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UK Budget Woes

As researchers in the US worried about cuts in science funding look to Congress, across the pond in the UK, scientists are writing to the prime minister to warn of the possible dangers of cutting the science budget there. More than 100 senior chemists, including six Nobel laureates, sent a letter to Prime Minister David Cameron, expressing their dismay at the proposed cuts, which, they say, would "undermine" their work and seriously imperil the UK economy. In particular, the researchers argue, proposed cuts to research in synthetic organic chemistry would slow down the development of new medicines, agrochemicals for food production, and many other materials and electronics needed for modern life. The chemists also write that such action would force young researchers to find jobs overseas. A spokesman for the UK's Engineering and Physical Sciences Research Council tells the Guardian's Alok Jha and Ian Sample that it has to take a "strategic approach" to funding, especially if the UK is to maintain its global research standing, adding that funding for synthetic organic chemistry was being "rebalanced after a spike" in 2008 and 2009. "Paul Clarke, a chemist at the University of York who sent a letter to science minister David Willetts last week in order to raise similar concerns from more than 100 UK chemists over the EPSRC's plans, said that there was a risk that the agency's ideas would undermine the scientific research base of the UK," Jha and Sample say.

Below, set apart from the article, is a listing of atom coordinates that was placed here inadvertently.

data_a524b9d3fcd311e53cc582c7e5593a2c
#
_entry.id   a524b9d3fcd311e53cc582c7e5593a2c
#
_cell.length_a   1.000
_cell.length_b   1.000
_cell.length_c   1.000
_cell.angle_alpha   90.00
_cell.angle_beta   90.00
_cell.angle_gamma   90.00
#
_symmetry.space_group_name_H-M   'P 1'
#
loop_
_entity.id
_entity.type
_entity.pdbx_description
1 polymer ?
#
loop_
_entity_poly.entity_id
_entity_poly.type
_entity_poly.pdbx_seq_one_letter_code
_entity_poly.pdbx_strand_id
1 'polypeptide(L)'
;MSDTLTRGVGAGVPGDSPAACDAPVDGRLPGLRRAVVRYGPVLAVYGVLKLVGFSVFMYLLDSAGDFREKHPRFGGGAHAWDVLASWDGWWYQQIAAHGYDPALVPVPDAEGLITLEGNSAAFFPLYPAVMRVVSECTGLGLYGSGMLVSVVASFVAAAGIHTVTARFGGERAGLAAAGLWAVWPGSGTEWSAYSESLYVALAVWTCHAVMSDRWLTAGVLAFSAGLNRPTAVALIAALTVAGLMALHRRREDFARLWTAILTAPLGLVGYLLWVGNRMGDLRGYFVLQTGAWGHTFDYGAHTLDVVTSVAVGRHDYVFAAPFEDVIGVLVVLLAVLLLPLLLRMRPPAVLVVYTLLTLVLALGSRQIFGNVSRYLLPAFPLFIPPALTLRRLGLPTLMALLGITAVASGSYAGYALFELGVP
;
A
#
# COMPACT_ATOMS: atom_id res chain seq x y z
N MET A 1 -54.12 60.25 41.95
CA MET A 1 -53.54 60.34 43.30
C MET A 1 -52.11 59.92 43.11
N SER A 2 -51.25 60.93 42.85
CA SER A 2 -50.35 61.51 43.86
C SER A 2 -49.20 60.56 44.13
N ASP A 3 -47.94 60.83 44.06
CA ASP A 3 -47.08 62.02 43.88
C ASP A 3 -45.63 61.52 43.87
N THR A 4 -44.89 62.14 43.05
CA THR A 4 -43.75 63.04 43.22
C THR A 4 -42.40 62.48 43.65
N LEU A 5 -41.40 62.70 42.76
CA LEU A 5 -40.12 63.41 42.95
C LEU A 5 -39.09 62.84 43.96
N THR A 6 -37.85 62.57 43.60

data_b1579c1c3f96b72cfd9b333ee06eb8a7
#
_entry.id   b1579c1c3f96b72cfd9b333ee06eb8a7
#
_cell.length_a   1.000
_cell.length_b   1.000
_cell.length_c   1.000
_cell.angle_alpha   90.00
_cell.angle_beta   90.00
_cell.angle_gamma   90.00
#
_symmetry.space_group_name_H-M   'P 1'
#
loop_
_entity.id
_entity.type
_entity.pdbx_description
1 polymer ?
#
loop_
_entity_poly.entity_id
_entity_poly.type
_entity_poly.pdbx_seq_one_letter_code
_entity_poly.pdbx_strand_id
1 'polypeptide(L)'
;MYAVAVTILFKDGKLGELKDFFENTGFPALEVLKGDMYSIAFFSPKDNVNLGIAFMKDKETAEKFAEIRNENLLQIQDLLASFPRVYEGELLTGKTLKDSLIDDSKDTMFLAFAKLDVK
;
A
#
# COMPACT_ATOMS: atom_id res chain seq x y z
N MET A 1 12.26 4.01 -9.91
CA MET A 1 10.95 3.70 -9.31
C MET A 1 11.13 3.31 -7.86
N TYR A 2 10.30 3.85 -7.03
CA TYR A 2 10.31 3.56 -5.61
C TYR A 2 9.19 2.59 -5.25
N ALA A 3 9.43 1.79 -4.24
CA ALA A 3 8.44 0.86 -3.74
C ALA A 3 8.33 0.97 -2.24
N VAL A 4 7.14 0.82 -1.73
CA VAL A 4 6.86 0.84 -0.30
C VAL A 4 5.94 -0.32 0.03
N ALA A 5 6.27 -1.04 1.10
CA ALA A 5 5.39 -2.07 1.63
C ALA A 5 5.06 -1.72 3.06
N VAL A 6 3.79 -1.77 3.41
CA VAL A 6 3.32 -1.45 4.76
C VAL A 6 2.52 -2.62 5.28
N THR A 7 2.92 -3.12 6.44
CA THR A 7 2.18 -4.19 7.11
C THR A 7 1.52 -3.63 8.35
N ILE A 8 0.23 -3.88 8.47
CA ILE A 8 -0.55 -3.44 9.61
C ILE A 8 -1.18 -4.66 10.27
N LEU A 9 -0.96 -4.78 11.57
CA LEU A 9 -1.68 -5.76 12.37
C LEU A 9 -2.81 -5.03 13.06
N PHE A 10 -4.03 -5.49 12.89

The Scan

Boosters Chasing Variants

The New York Times reports that an FDA advisory panel is to weigh updated booster vaccines for COVID-19.

Not Yet

The World Health Organization says monkeypox is not yet a global emergency, the Washington Post reports.

More Proposed for Federal Research

Science reports that US House of Representatives panels are seeking to increase federal research funding.

PLOS Papers on Breast Cancer Metastasis, Left-Sided Cardiac Defects, SARS-CoV-2 Monitoring

In PLOS this week: link between breast cancer metastasis and CLIC4, sequencing analysis of left-sided cardiac defects, and more.